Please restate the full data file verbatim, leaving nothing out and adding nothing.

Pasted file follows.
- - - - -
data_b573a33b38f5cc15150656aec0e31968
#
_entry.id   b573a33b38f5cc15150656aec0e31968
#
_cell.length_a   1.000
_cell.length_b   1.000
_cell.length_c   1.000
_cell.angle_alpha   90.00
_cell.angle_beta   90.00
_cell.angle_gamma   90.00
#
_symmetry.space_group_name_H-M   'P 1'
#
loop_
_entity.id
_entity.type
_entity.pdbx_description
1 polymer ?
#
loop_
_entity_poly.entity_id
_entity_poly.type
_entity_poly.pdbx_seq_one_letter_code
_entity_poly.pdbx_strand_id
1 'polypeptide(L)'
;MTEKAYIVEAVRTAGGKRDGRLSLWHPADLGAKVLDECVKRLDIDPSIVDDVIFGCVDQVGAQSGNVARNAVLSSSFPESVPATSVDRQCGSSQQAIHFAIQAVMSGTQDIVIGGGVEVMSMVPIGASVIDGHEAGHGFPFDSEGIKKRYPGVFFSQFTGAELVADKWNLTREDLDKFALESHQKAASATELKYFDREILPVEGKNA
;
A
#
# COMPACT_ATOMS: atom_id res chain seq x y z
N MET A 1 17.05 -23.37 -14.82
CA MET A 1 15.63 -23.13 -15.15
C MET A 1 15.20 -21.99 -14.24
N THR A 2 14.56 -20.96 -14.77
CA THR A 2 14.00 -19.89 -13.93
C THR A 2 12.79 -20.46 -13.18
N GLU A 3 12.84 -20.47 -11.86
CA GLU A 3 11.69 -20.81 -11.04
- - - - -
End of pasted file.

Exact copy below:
data_b573a33b38f5cc15150656aec0e31968
#
_entry.id   b573a33b38f5cc15150656aec0e31968
#
_cell.length_a   1.000
_cell.length_b   1.000
_cell.length_c   1.000
_cell.angle_alpha   90.00
_cell.angle_beta   90.00
_cell.angle_gamma   90.00
#
_symmetry.space_group_name_H-M   'P 1'
#
loop_
_entity.id
_entity.type
_entity.pdbx_description
1 polymer ?
#
loop_
_entity_poly.entity_id
_entity_poly.type
_entity_poly.pdbx_seq_one_letter_code
_entity_poly.pdbx_strand_id
1 'polypeptide(L)'
;MTEKAYIVEAVRTAGGKRDGRLSLWHPADLGAKVLDECVKRLDIDPSIVDDVIFGCVDQVGAQSGNVARNAVLSSSFPESVPATSVDRQCGSSQQAIHFAIQAVMSGTQDIVIGGGVEVMSMVPIGASVIDGHEAGHGFPFDSEGIKKRYPGVFFSQFTGAELVADKWNLTREDLDKFALESHQKAASATELKYFDREILPVEGKNA
;
A
#
# COMPACT_ATOMS: atom_id res chain seq x y z
N MET A 1 17.05 -23.37 -14.82
CA MET A 1 15.63 -23.13 -15.15
C MET A 1 15.20 -21.99 -14.24
N THR A 2 14.56 -20.96 -14.77
CA THR A 2 14.00 -19.89 -13.93
C THR A 2 12.79 -20.46 -13.18
N GLU A 3 12.84 -20.47 -11.86
CA GLU A 3 11.69 -20.81 -11.04